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Why is the smoky, febrile art of Marcelle Hanselaar so little known?

20 February 2021

9:00 AM

20 February 2021

9:00 AM

I first became aware of the work of Marcelle Hanselaar in a mixed exhibition at the Millinery Works in Islington. All I remember now about the show, and my review, is that I said she could teach Paula Rego to suck eggs. From the mischievous energy packed into her small figurative paintings I assumed she was young enough to be Rego’s granddaughter. That was in 2003; she was pushing 60.

Born in Rotterdam in 1945, Hanselaar is essentially self-taught. She dropped out of art school in The Hague — it was the 1960s — and ran away to Amsterdam; what she learned about painting she picked up from the artists she lived with. In 1968 she drifted to India, where she lived in a cave as a sadhu, then — deciding that her ‘quest for truth had become muddled’ — she spent ten months in a Zen monastery in Japan. By the 1980s she had gravitated to London, painting lyrical abstracts and supporting herself by gardening. She was in her forties when, in 1992, the death of her disapproving mother — the woman she had always defined herself in opposition to — caused an identity crisis that triggered her first show of figurative paintings, Burying the Hatchet, remembering her mother, all horsey teeth and pearls, at her own age. ‘I had never in my life painted a face or hands.’ She did it from memory.

For Hanselaar, the urge to paint is born of contradiction: a mix of fascination and disgust. She is amused and touched by self-presentation and the way it misfires: step-in corsets that cause the surplus flesh to bulge, charmeuse slips that hang like sagging skin, lipstick that cracks and smears, ‘sexy and ungainly at the same time’. Costumes, a crucial part of her pictorial armoury, are not confined to vintage lingerie: the actors in her dramas are as likely to be decked in hand-me-downs from the old masters — a ‘Trophy Wife’ in a heavy chain necklace borrowed from Cranach, a ‘Child Soldier’ in a 17th-century Dutch jerkin.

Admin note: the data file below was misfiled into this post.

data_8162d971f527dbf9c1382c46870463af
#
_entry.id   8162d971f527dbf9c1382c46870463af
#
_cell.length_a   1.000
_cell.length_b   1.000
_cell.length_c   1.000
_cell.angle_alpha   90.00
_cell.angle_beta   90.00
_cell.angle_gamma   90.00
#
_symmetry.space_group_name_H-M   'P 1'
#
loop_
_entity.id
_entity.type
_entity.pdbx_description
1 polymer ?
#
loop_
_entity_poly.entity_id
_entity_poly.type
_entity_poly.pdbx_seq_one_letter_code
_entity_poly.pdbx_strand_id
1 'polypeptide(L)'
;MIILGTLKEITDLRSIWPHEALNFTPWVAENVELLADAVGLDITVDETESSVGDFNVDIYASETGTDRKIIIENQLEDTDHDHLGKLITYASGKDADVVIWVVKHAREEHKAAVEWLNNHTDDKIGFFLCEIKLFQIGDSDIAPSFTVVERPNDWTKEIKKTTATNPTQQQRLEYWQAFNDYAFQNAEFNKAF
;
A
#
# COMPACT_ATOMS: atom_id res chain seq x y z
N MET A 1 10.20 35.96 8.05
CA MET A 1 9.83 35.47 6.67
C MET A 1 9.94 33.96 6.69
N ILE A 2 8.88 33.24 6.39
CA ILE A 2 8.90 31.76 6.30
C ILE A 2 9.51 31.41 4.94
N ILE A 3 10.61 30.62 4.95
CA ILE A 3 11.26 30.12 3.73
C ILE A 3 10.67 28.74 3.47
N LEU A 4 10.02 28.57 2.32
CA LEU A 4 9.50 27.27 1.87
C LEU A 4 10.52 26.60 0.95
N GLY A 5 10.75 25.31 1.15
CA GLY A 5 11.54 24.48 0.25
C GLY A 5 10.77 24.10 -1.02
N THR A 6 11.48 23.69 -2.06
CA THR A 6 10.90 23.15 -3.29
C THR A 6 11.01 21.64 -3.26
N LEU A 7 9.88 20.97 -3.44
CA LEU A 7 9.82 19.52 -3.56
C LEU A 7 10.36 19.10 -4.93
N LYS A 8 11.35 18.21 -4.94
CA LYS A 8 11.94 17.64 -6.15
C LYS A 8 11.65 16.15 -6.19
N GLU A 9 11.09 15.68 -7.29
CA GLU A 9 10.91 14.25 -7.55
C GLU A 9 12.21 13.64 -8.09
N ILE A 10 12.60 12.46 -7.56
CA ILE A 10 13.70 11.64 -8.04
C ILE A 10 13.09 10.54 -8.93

Her battery of props is equally eclectic, ranging from the domestic to the torturous, from the colander to the bed of nails. Add in the performing animals, the chimpanzees in party frocks and fire-breathing dogs in Swiss voile aprons freely interacting with — even pleasuring — their human counterparts, and the atmosphere becomes decidedly dangerous. It’s often smoky: a blackbird tries to escape from a burning cage, volcanoes throw up jets of fiery sparks, towering chimneys puff out billows of black smoke, all stoked by a febrile, uncensored imagination. ‘For a long time I worried that the subject should have authority and be acceptable. Now I’ll paint anything.’

The problem for most figurative artists is not how to paint, but what to paint. This has never been a problem for Hanselaar. Her rush of ideas is kept reasonably in check in her paintings, but tumbles over itself in her prints. She took to etching quite late, in 1999, like a duck to water. ‘Printmaking made me more playful technically,’ she says; it also gave her fantasy free rein. Her first major print cycle, ‘La Petite Mort’ (2005), was a response to the end of an affair; a series of ‘midnight doodles’ drawn with a needle straight on to the plate, it was acquired by the British Museum.

Drawing, she finds, can be a coping mechanism. ‘A feeling you have in your own life you can put into a mise-en-scène; by mythologising it, it becomes something bigger than you.’ Five years later, in her ‘Ways of the World’ series, the private mises-en-scène erupted into public dramas — multicultural carnivals of sex and violence in which the figures of John the Baptist, Simeon the Stylite and a semi-naked sadhu are somehow caught up, observed by choruses of women in burkas and gangsters in homburgs. The fun of large-cast compositions, she says, is that ‘logic just disappears’.

In the past, Hanselaar sometimes culled images from newspapers while claiming: ‘I’m not a political person, but it doesn’t mean I have no awareness of things.’ In recent years, her awareness seems to have sharpened. The first sign was the appearance of African child soldiers in 17th-century Dutch dress in paintings in her 2013 exhibition Walking the Line — the Arab Spring was in the air — but it’s in her etchings that her growing unease about the state of the world has made itself most powerfully felt. Her 2017 print cycle ‘The Crying Game’ was a response to Otto Dix’s ‘Der Krieg’: a howl of protest at the different forms of violence human beings inflict on each other, it has been acquired for the collections of the Ashmolean, the Fitzwilliam and the Metropolitan Museum, New York. More recently, following the death of her only sister, she has returned to the personal in an elegiac series of paintings inspired by childhood memories of the North Sea. They will be shown at De Queeste Art in West Flanders in September.

In our compartmentalised art world, it’s perfectly possible for an artist to be represented in national collections and remain completely unknown to the general public. Before public galleries and international dealerships hogged all the review space, it used to be the critic’s job to worm out overlooked artists and introduce them to their readers. Now we’re left to discover them through their obituaries. But should we be kept in ignorance until they’re dead?

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